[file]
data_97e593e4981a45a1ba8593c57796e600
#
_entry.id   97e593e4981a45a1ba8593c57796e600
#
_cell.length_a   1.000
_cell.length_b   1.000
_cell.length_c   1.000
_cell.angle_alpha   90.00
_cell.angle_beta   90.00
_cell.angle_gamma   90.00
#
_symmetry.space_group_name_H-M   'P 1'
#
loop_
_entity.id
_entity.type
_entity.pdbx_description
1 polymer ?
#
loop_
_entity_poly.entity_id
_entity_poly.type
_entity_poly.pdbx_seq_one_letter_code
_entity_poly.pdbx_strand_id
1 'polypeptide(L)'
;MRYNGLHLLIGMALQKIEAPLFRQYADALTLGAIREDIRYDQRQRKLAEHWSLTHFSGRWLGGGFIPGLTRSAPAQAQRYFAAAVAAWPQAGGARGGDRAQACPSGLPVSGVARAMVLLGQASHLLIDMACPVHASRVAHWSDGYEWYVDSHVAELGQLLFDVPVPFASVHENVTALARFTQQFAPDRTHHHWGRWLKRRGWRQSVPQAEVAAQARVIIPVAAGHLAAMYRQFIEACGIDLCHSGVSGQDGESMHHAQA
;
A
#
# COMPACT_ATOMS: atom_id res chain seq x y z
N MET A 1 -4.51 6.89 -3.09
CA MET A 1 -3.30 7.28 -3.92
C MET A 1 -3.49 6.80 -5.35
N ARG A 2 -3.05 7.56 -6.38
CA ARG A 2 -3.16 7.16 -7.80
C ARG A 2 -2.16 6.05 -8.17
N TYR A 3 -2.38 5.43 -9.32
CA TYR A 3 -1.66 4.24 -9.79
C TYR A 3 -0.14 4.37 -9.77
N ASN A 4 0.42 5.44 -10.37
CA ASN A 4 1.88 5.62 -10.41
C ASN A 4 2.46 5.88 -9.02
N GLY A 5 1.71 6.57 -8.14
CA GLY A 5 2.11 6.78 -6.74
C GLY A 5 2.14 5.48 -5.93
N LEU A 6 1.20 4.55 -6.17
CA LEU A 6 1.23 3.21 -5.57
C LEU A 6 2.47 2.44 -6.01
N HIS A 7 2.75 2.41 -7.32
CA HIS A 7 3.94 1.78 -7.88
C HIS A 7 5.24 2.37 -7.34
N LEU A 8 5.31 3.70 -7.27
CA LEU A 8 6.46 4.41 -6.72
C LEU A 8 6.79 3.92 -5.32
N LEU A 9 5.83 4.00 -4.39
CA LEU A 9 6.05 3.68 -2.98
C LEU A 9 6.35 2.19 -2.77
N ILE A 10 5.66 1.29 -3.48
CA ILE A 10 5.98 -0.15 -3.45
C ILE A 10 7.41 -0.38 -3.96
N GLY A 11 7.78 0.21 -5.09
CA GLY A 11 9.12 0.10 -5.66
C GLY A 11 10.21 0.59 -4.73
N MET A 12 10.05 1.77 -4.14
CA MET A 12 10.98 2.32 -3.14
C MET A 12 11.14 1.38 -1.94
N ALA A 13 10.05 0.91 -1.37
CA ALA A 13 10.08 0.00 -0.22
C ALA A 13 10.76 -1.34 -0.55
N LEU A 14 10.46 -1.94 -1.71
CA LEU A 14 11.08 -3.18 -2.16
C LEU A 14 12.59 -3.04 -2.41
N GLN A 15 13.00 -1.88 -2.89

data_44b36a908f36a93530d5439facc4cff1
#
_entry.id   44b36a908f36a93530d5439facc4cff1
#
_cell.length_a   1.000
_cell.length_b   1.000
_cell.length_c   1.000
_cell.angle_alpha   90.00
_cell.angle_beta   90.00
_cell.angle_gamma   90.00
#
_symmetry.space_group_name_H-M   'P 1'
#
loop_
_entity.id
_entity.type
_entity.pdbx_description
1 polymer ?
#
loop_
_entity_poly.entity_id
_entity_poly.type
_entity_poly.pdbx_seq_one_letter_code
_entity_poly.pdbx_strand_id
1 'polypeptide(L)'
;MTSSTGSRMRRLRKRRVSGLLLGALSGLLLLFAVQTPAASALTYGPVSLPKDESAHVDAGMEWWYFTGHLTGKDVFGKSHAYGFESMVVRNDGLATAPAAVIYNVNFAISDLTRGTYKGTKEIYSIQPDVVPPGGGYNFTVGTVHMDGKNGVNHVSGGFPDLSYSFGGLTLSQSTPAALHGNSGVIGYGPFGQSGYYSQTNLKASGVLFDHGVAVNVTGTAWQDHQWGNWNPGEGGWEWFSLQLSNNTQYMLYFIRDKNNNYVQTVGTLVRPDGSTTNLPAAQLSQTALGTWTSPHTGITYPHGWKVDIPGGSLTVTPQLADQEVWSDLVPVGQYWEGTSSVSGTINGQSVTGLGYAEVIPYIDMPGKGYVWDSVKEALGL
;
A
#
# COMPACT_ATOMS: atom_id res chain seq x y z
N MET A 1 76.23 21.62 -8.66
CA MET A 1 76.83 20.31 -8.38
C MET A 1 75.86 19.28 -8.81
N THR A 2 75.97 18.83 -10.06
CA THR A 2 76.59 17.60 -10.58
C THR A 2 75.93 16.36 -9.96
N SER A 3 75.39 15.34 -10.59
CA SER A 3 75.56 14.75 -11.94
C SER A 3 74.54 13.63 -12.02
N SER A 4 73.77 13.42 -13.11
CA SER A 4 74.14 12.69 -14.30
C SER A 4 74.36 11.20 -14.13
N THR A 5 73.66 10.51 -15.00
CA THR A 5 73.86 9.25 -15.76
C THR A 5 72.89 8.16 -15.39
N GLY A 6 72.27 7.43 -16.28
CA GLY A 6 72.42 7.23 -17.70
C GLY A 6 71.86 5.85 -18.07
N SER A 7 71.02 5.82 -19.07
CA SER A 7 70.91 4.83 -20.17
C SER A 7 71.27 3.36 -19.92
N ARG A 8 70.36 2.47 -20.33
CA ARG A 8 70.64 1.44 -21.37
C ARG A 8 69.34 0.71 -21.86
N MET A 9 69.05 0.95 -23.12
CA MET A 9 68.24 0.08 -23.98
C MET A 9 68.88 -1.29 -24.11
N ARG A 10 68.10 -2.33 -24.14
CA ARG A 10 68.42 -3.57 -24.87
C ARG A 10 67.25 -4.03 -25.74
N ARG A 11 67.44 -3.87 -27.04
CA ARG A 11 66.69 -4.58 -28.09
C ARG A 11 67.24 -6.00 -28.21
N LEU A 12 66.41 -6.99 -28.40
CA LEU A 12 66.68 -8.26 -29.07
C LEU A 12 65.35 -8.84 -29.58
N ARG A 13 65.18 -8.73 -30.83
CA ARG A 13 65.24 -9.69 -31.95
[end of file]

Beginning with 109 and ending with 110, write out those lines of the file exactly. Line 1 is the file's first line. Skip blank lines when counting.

C THR A 2 75.93 16.36 -9.96
N SER A 3 75.39 15.34 -10.59